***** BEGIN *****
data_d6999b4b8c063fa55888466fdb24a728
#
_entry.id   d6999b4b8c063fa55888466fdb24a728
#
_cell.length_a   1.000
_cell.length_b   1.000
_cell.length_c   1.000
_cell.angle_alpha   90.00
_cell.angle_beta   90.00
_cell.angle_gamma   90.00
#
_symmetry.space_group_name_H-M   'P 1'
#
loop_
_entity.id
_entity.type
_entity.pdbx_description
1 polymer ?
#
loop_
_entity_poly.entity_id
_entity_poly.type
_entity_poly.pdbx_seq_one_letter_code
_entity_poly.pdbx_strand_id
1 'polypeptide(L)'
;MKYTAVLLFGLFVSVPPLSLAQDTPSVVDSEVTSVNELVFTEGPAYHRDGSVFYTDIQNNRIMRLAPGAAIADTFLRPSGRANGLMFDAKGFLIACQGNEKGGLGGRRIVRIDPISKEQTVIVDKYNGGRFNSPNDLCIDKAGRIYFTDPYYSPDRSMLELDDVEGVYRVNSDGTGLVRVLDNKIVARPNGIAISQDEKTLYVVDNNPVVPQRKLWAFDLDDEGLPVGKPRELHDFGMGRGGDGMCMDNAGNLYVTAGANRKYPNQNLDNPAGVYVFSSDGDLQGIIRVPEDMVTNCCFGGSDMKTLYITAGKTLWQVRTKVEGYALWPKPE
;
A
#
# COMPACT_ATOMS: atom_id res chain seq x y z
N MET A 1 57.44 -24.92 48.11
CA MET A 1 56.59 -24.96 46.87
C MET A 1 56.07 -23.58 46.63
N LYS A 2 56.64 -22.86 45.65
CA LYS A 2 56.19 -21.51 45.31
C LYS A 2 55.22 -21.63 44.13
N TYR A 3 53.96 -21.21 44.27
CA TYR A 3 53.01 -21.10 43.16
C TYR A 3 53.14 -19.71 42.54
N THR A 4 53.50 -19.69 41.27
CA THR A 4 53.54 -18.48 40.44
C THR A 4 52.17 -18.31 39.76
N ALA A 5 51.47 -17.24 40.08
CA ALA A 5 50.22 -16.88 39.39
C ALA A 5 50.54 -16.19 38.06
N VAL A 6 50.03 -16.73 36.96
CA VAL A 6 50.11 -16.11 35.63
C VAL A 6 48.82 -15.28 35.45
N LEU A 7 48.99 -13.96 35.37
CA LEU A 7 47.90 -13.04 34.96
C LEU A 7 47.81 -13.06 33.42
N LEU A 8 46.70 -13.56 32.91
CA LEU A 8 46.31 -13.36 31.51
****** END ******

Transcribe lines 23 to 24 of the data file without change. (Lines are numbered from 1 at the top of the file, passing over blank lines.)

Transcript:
_entity_poly.pdbx_seq_one_letter_code
_entity_poly.pdbx_strand_id